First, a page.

How to Protect Your Finances When You Lose Your Job

Losing a job is not a fun situation that anyone wants to find themselves in. Yet, life throws its punches and all we can do is hope for the best and prepare for the worst. So, if you’ve found yourself reading this in the unlucky event that you’ve lost your job, or if you’re just one of those types who likes to be ahead of the game, here’s a few ways to help safeguard your earnings.

Set up an emergency fund

If you haven’t already done so, now is the time to start creating a 911 account. Having an emergency savings account is a good financial backup for lots of scenarios—not just job loss.  Your emergency account should be used for serious monetary situations only, including covering potentially detrimental car or home repairs, paying for rent in the event you no longer have a reliable source of income or to help pay for medical care. Start by setting a monthly savings goal. Saving regularly is a habit that needs to be established as early as possible, and it’s never too late to begin! Consider setting up an automatic transfer each time you’re paid so you don’t miss contributions. Or, think about moving any extra dollars from your checking into your emergency fund at the end of the month.

Use Unemployment

While there are some people out there who may rely too readily on unemployment, you shouldn’t be afraid to use it in the event of job loss… that’s what it’s there for! While applying for unemployment, you may also want to check to see if you qualify for your state’s unemployment insurance. You can call or email your state’s unemployment insurance office to see if you’re eligible. Getting a handle on how much you can claim as well as the length of time you will be able to receive benefits can help you create a financial plan for the next few months.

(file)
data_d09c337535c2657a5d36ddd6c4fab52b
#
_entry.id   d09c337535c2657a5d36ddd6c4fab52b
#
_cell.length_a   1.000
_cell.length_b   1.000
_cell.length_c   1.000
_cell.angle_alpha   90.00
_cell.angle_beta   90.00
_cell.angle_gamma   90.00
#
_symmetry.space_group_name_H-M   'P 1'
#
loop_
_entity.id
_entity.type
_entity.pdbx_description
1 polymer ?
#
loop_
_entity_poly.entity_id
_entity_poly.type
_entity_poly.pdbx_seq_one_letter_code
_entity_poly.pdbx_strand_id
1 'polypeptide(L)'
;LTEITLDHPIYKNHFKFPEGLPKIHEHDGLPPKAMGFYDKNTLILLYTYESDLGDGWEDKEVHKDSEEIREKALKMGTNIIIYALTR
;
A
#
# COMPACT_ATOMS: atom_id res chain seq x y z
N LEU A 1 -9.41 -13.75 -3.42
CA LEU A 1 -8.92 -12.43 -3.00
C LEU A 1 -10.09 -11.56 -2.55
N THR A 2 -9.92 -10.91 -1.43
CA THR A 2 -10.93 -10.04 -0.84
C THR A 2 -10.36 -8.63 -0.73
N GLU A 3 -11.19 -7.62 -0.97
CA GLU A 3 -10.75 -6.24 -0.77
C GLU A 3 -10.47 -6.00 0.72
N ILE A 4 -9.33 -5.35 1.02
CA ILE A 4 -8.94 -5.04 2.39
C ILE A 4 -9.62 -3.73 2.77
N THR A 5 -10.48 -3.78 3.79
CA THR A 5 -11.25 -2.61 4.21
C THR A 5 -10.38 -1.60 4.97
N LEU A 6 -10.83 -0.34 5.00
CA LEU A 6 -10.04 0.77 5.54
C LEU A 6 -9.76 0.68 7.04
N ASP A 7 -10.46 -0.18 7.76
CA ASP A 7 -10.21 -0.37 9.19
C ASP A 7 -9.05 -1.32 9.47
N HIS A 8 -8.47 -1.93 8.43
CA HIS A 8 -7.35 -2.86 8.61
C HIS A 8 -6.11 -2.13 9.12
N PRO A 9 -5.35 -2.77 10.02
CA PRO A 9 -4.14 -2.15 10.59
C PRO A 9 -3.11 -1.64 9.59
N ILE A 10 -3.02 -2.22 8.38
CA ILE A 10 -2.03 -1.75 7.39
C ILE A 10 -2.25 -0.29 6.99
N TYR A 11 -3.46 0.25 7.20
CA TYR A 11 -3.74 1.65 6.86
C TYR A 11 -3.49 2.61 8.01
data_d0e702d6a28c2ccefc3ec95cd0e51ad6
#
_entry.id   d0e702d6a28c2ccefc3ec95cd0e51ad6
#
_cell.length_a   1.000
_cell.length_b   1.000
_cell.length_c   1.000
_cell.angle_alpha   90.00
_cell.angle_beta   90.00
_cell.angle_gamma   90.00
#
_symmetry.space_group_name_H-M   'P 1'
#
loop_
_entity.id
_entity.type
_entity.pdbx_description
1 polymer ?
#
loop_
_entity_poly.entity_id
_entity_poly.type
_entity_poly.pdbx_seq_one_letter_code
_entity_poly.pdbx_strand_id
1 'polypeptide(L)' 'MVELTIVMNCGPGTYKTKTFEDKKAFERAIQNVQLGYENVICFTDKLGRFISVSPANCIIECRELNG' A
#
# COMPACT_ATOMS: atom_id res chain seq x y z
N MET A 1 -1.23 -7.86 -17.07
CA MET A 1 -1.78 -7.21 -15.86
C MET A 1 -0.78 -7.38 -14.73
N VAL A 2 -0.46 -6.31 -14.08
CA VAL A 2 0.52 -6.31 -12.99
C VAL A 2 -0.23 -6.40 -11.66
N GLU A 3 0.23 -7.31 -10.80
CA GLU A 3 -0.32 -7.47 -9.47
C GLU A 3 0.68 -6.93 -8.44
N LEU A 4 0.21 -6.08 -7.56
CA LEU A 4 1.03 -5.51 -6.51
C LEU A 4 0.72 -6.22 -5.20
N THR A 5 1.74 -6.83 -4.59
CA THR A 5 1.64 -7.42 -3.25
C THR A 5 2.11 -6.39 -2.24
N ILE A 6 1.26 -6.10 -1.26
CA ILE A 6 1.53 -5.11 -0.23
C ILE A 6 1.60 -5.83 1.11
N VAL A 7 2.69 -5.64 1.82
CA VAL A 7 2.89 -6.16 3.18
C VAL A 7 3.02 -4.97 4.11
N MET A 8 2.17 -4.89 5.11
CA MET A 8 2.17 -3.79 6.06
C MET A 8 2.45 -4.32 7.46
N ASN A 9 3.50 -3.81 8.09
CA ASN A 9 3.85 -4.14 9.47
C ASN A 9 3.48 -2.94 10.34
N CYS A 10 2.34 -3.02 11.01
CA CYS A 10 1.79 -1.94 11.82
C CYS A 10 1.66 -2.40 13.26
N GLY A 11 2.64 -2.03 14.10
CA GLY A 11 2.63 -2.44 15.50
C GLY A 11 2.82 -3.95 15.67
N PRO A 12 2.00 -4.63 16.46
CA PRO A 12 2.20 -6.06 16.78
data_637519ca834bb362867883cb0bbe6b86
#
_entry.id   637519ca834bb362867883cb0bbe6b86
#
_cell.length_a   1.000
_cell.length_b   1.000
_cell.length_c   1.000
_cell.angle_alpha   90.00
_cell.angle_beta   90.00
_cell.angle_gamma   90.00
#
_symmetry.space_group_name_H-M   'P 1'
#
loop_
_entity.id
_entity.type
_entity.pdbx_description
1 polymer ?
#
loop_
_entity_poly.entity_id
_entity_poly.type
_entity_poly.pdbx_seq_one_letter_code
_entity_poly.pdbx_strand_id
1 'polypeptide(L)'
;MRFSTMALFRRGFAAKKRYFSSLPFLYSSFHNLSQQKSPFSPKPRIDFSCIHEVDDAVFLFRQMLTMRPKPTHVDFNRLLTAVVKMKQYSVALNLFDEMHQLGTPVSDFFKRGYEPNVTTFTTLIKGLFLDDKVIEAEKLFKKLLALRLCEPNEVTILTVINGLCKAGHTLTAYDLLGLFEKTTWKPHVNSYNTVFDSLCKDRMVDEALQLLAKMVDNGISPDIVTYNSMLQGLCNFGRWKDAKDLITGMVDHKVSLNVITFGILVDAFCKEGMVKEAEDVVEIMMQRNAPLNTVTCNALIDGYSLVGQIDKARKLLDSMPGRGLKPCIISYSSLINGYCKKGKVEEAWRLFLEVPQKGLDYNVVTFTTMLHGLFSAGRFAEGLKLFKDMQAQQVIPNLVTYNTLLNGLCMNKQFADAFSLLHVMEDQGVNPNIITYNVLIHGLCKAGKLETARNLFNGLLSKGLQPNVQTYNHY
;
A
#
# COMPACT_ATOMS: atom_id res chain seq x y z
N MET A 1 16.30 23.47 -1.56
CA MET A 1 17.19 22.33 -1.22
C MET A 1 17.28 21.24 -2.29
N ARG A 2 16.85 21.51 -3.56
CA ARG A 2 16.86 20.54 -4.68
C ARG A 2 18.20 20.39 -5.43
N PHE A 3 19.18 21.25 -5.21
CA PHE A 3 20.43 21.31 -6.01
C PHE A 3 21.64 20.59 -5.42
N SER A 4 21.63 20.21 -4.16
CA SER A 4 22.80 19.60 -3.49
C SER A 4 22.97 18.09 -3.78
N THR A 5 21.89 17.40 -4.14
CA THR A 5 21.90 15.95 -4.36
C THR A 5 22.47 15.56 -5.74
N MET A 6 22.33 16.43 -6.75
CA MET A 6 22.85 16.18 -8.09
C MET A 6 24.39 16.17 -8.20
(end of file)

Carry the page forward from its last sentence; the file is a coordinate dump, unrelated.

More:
Stick to your budget 

Whether unemployed or not, setting a budget is absolutely fundamental. Budget creep is one of the largest reasons people fall into debt, and in the event you lose your job, sticking to your  budget will be more important than ever. Revisit exactly how much you must spend on your “can’t-live-without” expenses

  • Rent/mortgage 
  • Food 
  • Car payments 
  • Bills 

Establishing what that amount is will give you an up-to-date understanding of exactly how much you need to “keep the lights on” until you find a new job. It’s really important to understand that other than those must-haves, everything else is extra. If you primarily use a credit card to make day-to-day purchases, you may want to think twice about putting items on your credit card if you don’t have the money in your checking account to cover them.

Reduce extras 

A change in income should immediately signal a change in spending. You’ll want to cut costs as quickly as possible. As previously mentioned, anything outside of your most crucial living expenses needs to be reevaluated, which may include gym memberships, subscriptions, eating out and other entertainment expenses. This may seem overwhelming; however, there are lots of apps available which can help locate the subscriptions you’ve signed up for and can even cancel subscriptions, negotiate your cable bill, or help save you money on car insurance. 

Other budgeting apps keep track of all your accounts, including checking, savings, and retirement. All your transactions can be automatically recorded and categorized in order to track spending patterns and create a personalized budget. Just make sure to pay attention to any apps that may also incur a monthly subscription cost.


Losing your job can be a chaotic time for your finances, but with the right tools you can take control of your budget and get back on track in no time.

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